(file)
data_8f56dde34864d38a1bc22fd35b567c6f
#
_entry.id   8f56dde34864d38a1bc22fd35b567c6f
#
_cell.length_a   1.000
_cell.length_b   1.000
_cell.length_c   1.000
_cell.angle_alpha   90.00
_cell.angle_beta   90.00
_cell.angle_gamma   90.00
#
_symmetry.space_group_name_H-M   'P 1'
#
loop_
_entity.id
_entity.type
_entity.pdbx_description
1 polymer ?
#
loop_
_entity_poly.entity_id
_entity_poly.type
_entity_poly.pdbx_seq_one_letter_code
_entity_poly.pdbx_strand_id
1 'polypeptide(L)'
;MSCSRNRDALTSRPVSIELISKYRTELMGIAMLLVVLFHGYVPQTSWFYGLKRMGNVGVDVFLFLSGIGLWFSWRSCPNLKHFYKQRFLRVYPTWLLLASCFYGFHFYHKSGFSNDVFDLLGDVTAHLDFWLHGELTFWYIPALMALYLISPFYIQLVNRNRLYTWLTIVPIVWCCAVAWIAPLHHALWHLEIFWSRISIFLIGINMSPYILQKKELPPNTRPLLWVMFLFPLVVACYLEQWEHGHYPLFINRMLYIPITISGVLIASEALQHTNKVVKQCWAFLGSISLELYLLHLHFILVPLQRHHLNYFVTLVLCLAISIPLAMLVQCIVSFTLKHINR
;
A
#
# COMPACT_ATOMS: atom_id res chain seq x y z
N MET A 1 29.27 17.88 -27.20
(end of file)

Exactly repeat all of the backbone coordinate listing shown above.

data_8f56dde34864d38a1bc22fd35b567c6f
#
_entry.id   8f56dde34864d38a1bc22fd35b567c6f
#
_cell.length_a   1.000
_cell.length_b   1.000
_cell.length_c   1.000
_cell.angle_alpha   90.00
_cell.angle_beta   90.00
_cell.angle_gamma   90.00
#
_symmetry.space_group_name_H-M   'P 1'
#
loop_
_entity.id
_entity.type
_entity.pdbx_description
1 polymer ?
#
loop_
_entity_poly.entity_id
_entity_poly.type
_entity_poly.pdbx_seq_one_letter_code
_entity_poly.pdbx_strand_id
1 'polypeptide(L)'
;MSCSRNRDALTSRPVSIELISKYRTELMGIAMLLVVLFHGYVPQTSWFYGLKRMGNVGVDVFLFLSGIGLWFSWRSCPNLKHFYKQRFLRVYPTWLLLASCFYGFHFYHKSGFSNDVFDLLGDVTAHLDFWLHGELTFWYIPALMALYLISPFYIQLVNRNRLYTWLTIVPIVWCCAVAWIAPLHHALWHLEIFWSRISIFLIGINMSPYILQKKELPPNTRPLLWVMFLFPLVVACYLEQWEHGHYPLFINRMLYIPITISGVLIASEALQHTNKVVKQCWAFLGSISLELYLLHLHFILVPLQRHHLNYFVTLVLCLAISIPLAMLVQCIVSFTLKHINR
;
A
#
# COMPACT_ATOMS: atom_id res chain seq x y z
N MET A 1 29.27 17.88 -27.20